Holy Mecca

Discussion in 'العربية (Arabic)' started by jmt356, Aug 18, 2013.

  1. jmt356 Senior Member

    MSA: Holy Mecca

    Suggestion:
    مَكَة ألْمُكَرِمَّة

    However, I often hear it pronounced:
    مَكَةِ ألْمُكَرِمَّة
    Makat-il-mukarrima

    I believe placing a كسرة after the first word—مكة—causes the phrase to become an إضافة expression—i.e., Mecca of the Holy. I believe that is wrong and the expression should therefore be pronounced:
    مَكَة ألْمُكَرِمَّة
    (i.e., the Holy Mecca)

    If that is true, then why do I hear it pronounced:
    مَكَةِ ألْمُكَرِمَّة
    Makat-il-mukarrima
    ?
     
  2. Pospana Junior Member

    Serbian
    Hi jmt356,
    I believe that the correct answer is مَكَّةُ المُكَرَّمَةُ in nominative, while in genitive e.g. after a proposition it becomes مكةَ المكرمةِ (there's a fatha after مكةَ, it's not quite visible...I think it's one of those nouns that take a fatha both in genitive and accusative, being a geographical term, like مصر, please somebody correct me if I'm wrong).

    It might be that the spoken language somewhat favorites the kasra alltogether, I'm not quite sure, just my two cents. Or people simply don't follow the rule about the genitive form with a fatha, and make it into a kasra after prepositions so you got to hear it that way many times.
     
  3. إسكندراني

    إسكندراني Senior Member

    أرض الأنجل
    عربي (مصر)ـ | en (gb)
    It's a وصف not an إضافة.
    And مكرم is 'honoured' rather than 'holy'.
     
  4. jmt356 Senior Member

    As I understood the rule with respect to إضافة, a ة after the first noun is pronounced as ت. Example:
    غرفة تدريس (room of instruction)
    Pronounced ghurfat tadris

    However, where the second word is merely an adjective of a noun ending in ة, the ة is not pronounced as a ت. Example:
    غرفة كبيرة (a big room)
    Pronounced ghurfa kabira, not ghurfat

    However, based on the above posts, it seems that a ة is pronounced as a ت whether it is followed by a noun in an إضافة construction or whether it is followed by an adjective.
     
  5. clevermizo Moderator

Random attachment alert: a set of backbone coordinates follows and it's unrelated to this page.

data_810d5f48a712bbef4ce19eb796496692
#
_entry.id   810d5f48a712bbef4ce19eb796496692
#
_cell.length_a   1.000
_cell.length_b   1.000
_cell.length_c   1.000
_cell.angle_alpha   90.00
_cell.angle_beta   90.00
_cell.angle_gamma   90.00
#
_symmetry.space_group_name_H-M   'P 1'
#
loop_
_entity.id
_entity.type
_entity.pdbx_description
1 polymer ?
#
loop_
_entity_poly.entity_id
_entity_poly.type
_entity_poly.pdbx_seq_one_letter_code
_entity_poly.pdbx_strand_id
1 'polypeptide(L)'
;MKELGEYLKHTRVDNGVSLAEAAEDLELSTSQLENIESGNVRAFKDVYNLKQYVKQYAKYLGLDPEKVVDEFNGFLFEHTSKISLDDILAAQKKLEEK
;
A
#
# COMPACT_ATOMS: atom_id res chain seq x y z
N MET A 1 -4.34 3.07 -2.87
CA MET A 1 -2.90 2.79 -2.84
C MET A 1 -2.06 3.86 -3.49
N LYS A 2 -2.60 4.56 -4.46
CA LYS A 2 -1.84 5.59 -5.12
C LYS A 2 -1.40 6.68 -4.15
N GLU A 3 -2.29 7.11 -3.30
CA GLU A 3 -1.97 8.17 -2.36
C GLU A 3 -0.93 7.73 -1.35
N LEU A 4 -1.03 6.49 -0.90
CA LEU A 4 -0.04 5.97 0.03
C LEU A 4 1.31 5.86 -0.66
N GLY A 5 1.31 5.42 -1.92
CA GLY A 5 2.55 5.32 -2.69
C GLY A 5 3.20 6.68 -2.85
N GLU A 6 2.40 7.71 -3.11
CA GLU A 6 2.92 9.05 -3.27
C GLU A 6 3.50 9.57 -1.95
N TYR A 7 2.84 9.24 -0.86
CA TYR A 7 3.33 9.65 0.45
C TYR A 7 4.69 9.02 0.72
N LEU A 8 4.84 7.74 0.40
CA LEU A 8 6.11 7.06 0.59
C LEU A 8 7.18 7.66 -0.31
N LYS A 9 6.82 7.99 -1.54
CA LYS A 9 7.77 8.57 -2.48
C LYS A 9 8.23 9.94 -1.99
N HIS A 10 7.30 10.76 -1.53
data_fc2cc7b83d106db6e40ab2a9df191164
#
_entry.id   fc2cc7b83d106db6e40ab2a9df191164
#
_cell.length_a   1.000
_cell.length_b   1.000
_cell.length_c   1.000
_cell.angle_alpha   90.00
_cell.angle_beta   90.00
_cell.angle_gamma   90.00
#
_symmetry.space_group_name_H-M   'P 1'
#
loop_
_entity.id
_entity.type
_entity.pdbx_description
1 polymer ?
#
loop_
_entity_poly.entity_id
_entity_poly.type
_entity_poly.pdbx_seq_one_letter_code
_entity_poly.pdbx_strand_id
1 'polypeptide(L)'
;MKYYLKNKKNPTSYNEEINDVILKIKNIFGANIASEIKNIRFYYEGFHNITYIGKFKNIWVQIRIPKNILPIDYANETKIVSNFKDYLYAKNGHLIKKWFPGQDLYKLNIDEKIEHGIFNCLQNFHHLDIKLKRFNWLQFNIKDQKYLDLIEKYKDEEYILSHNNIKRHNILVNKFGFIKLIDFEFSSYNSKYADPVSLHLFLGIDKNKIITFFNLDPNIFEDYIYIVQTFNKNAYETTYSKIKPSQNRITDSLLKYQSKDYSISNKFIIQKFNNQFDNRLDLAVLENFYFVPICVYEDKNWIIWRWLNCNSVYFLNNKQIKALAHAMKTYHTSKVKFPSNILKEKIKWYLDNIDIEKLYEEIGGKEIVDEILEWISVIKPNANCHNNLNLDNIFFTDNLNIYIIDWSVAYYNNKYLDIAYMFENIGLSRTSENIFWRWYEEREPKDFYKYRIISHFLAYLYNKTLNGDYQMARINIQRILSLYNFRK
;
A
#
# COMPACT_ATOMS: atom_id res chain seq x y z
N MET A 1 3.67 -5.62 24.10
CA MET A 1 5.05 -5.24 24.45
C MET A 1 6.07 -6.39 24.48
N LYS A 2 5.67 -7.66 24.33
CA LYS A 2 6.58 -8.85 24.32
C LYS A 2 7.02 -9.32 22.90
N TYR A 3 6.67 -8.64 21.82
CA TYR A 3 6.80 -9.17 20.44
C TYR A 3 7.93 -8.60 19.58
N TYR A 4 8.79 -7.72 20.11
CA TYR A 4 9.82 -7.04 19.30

St. Louis, MO
    English (USA), Spanish
    This is true for spoken Arabic and to the way that MSA is often pronounced, but really the ـة is always pronounced as ت unless it is in pause. If it is followed by a case-marking it should be pronounced as ت.

    In your examples:

    غُرفةُ تَدريسٍ : ghurfatu tadrīs

    غرفةٌ كبيرةٌ : ghurfatun kabīra

    In each case, the final word is in pause. But if not in pause, they would be ghurfatu tadrīsin and ghurfatun kabīratun respectively.

    In the case of مكة المكرمة the same rule applies, but as إسكندراني notes this is a case of وصف or adjective complementation. It's just that مكة does not get ال attached, but essentially it's the same as الغرفة الكبيرة which would be al-ghurfatu l-kabīra. In this case, it should be Makkatu l-mukarrima, Makkata l-mukarrima, or Makkati l-mukarrima depending on case.
     
  6. akhooha Senior Member

    English - USA
    I always thought it was المكرَّمة (al mukarrama) with fatHa. I have never seen it written nor ever heard it pronounced mukarrima, with kasra, either in dialect or in MSA. Can mukarrima possibly be correct?
     
  7. Schem

    Schem Senior Member

    Unaizah
    Najdi Arabic
    It is with a fatHa (so that it's a negative construction meaning 'honored'), mukarrima would be the 'honorer' which is false.
     
  8. jmt356 Senior Member

    Why do you have غرفة تدريس as غُرفةُ تَدريسٍ? Doesn’t the first work in an إضافة construction take كسرة? Therefore, shouldn’t it be غُرفةِ تَدريسٍ?

    Also, when we say إضافة, do we mean only possessives that are constructed when any two words are used as one unit, such as غرفة تدريس, or do we also mean words formed through possessive endings, such as غرفته?

    I now see that in MSA, ة is always pronounced as ت because the حركات or تنوين above the ة are pronounced, but what is this exception with respect to “pause”? Do you mean when the ة precedes a comma or period?
     
  9. akhooha Senior Member

    English - USA
    The first part of an iDaafa takes whatever ending is appropriate for its duty in the sentence. If the غرفة is the subject, it will be غُرفةُ . If it is the object, it will be غُرفةَ . If it is the indirect object, it will be غُرفةِ.
     
  10. jmt356 Senior Member

    I was confused with respect to the إضافة rule. I believe it is the SECOND word rather than the first word that must always be in the genitive, taking a كسرة or كسرة تنوين:
    غرفةُ تدريسٍ(a classroom [a room of a class] in the nominative)
    غرفةُ التدريسِ(the classroom [the room of the class] in the nominative)
     
  11. fdb Senior Member

    Cambridge, UK
    French (France)
    Just for the record: مكة is a diptote . Thus, you need to say:
    Nominative makkatu l-mukarramatu
    Genitive makkata l-mukarramati
    Accusative makkata l-mukarramata
    “makkati” in wrong.
    And of course it is mukarrama, not “mukarrima”.
     

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